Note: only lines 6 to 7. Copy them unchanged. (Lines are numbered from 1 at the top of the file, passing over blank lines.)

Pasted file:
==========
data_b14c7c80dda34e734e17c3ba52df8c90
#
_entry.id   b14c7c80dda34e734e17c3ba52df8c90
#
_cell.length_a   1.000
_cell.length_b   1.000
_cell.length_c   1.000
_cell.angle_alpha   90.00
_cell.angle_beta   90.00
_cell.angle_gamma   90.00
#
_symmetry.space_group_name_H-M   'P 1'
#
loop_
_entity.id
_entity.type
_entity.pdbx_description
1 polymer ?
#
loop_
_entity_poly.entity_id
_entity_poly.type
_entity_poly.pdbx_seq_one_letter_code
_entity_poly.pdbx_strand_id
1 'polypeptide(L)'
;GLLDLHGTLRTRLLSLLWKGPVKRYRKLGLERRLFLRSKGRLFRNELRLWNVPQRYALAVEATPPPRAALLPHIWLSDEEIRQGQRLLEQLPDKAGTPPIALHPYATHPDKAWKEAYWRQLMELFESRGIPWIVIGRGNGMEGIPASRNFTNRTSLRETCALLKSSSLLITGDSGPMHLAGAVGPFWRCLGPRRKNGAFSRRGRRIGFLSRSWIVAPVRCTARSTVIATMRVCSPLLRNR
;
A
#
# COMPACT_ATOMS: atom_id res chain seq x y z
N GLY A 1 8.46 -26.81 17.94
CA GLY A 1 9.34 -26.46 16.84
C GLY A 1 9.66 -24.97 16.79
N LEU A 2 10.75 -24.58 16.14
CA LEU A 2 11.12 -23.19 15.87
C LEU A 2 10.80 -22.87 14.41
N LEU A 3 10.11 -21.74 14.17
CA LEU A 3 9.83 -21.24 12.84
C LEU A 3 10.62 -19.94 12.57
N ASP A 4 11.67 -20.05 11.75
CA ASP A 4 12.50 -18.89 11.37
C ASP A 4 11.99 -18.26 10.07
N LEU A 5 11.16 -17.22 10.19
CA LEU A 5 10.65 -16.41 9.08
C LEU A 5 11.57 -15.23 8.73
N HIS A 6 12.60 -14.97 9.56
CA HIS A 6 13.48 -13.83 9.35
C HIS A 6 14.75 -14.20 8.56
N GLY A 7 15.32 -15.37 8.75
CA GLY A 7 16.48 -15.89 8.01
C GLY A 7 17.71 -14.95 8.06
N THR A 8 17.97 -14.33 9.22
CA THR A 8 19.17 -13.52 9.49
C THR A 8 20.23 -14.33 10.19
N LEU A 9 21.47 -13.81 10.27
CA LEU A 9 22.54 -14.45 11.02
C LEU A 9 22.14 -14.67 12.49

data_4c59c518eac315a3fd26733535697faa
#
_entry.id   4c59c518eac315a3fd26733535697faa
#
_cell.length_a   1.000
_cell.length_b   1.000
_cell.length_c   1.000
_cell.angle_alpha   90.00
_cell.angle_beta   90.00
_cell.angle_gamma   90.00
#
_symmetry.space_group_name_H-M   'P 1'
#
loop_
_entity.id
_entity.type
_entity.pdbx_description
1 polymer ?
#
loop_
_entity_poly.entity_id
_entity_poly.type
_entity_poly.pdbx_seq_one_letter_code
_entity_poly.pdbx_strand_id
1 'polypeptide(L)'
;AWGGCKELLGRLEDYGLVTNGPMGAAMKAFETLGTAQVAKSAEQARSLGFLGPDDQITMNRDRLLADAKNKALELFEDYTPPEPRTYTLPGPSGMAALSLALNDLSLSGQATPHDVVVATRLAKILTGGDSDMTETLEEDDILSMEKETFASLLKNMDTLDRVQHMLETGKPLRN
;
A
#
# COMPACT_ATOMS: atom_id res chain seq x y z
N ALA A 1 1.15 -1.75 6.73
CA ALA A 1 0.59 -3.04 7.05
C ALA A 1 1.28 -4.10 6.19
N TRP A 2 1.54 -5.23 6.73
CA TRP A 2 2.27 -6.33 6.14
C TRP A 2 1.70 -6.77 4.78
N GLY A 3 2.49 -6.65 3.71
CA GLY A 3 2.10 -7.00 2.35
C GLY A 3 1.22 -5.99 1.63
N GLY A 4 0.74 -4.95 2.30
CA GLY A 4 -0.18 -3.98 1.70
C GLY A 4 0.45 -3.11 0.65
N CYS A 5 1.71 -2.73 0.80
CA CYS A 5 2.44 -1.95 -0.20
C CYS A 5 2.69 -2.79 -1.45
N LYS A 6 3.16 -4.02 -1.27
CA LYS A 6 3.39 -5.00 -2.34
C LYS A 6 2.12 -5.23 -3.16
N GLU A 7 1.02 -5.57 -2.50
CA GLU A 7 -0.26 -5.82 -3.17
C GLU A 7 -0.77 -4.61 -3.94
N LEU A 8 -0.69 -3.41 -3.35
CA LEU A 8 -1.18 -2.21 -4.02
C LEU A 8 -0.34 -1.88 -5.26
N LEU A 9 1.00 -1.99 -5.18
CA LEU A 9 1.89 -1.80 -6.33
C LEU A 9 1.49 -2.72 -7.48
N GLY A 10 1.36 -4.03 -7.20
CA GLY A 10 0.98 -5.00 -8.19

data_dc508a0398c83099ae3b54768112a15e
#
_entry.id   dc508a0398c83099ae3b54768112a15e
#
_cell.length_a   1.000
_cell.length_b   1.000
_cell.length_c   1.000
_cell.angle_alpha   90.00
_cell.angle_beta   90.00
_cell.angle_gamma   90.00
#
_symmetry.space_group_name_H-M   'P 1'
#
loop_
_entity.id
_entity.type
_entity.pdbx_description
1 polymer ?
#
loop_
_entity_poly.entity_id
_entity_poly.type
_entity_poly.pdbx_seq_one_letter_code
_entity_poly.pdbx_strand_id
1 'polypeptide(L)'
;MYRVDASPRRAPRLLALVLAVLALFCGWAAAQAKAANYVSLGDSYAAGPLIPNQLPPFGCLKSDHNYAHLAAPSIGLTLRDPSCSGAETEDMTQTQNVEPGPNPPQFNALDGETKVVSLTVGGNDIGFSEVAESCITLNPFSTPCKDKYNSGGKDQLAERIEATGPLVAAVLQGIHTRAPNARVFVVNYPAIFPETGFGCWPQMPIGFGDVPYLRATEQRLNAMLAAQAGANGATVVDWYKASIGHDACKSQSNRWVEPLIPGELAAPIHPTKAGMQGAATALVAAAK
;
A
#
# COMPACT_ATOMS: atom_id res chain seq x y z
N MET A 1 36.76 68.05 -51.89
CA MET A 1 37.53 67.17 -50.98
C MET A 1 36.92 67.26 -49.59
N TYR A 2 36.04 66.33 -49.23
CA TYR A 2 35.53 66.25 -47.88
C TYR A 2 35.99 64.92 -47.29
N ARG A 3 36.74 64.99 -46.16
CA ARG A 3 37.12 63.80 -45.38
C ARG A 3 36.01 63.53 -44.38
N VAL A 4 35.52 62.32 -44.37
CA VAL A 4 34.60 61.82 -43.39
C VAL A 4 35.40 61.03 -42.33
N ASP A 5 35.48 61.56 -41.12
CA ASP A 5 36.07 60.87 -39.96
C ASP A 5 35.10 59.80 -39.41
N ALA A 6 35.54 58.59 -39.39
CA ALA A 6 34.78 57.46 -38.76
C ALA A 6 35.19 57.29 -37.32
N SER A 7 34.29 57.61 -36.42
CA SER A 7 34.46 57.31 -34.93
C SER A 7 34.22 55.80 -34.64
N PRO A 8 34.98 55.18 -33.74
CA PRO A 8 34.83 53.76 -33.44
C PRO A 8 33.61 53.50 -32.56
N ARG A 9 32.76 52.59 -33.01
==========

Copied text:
_cell.length_b   1.000
_cell.length_c   1.000